Apple: Pros and Cons of Being an Owner

William is a member of The Motley Fool Blog Network -- entries represent the personal opinion of the blogger and are not formally edited.

With the stock price of Apple (NASDAQ: AAPL) down 25% over the past year (see chart below) shareholders are probably wondering what the future holds? Weighing the pros and cons will help answer the question.

AAPL Total Return Price data by YCharts

Pros

Balance sheet – Apple’s legendary balance sheet sports a cash and investments balance of $137 billion, as of the most recent quarter, with no long-term debt. Its cash balance represents 108% of its stockholders’ equity, exceeding software giant Microsoft’s (NASDAQ: MSFT) and search-tech conglomerate Google’s (NASDAQ: GOOG) cash to stockholders’ equity ratios of 94% and 77%, respectively.

Growth – Growth for Apple products continue especially on the Pacific Rim. Sales in Apple’s greater China segment grew 67% in its most recent quarter. Its iPhone and iPad sales grew 28% and 22%, respectively. As computing consumption continues to shift away from traditional PCs, the demand for Apple’s iPad and iPhone will continue.

Dividend capability – Apple shows great prudence, much to the chagrin of the investing public, in dividend payment. In the most recent quarter, Apple paid out $2.5 billion in dividends or 12% of its free cash flow. Members of the financial community, such as David Einhorn, manager of Greenlight Capital, feel that Apple should pay out some of its $145 per share in cash as a dividend.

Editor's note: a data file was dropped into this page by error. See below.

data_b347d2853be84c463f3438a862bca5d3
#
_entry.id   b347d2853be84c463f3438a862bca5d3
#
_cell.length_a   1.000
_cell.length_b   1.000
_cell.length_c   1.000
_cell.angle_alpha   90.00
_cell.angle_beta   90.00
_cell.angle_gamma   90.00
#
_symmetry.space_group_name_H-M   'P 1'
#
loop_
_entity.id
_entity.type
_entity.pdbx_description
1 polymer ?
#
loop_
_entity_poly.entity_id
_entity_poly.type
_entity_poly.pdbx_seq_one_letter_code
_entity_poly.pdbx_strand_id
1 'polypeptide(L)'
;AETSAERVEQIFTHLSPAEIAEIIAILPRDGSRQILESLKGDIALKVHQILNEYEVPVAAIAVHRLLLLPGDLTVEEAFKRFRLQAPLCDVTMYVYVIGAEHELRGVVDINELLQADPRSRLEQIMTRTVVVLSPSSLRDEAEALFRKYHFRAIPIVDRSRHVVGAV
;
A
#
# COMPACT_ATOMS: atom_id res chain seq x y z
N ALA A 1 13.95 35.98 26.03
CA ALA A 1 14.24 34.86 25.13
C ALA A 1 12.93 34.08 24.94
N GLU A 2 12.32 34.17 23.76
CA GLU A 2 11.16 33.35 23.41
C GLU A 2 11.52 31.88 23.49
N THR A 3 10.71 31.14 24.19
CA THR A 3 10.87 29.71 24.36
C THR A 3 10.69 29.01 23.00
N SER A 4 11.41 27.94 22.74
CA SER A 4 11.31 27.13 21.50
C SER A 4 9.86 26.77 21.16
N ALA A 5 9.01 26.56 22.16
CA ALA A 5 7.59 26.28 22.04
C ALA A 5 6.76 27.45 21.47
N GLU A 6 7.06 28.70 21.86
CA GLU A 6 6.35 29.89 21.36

Dividend growth – Apple hinted at the prospect of a future dividend hike or paying out a special dividend and it can certainly afford to do so. Bloomberg surveyed analysts who believe that Apple will boost its dividend maybe as early as today, the one-year anniversary of the dividend reinstatement. Apple shows a heavy desire for investing in research. Its research and development expense increased 33% YOY last quarter to $1 billion.

Cons

Product pipeline – With the death of Steve Jobs the investment community at large worries about future product innovation. The $64 billion question: Can Apple overcome market saturation and invent new products to capture consumer imagination? Only the future can tell.

Competitive environment – Apple operates in an immensely competitive environment. The mobile computing market represents a lucrative new avenue for growth in the tech sector.

According to a Bloomberg article, IDC expects Google to exceed Apple in tablet market share. In 2013, the Google Android devices are expected to hit 49% market share with Apple commanding less at 46%. Even Microsoft’s Surface is expected to hit a 7% market share by 2017, eating a little more into Apple’s pie.

Lower growth momentum - Apple’s overall sales growth of 18% exceeded Microsoft’s tepid growth of 3%. However, Google won the growth contest with 36%, partially explaining its recent run up in stock price.

Conclusion

On the whole, pros outweigh the cons. Apple possesses a super balance sheet with plenty of cash and no debt, making it possible for Apple to continue its current dividend. The shift to the mobile computing paradigm and away from PCs will continue to drive the demand of Apple’s iPad and iPhone. However, it will also drive the demand for the tablets and smartphones of Apple’s competitors: Google and Microsoft. Moreover, Apple’s dividend capability remains intact with rumors of hope for a boost in payout.

On the minus side, its product pipeline remains a mystery. Tech consumers need new products to hold interest. This indicates a slowdown in growth. With this said, Apple status will move from a high powered “growth” stock to a more value oriented “income stock.”


William Bias owns shares in Apple and Microsoft mentioned. The Motley Fool recommends Apple and Google. The Motley Fool owns shares of Apple, Google, and Microsoft. Try any of our Foolish newsletter services free for 30 days. We Fools may not all hold the same opinions, but we all believe that considering a diverse range of insights makes us better investors. The Motley Fool has a disclosure policy. Is this post wrong? Click here. Think you can do better? Join us and write your own!

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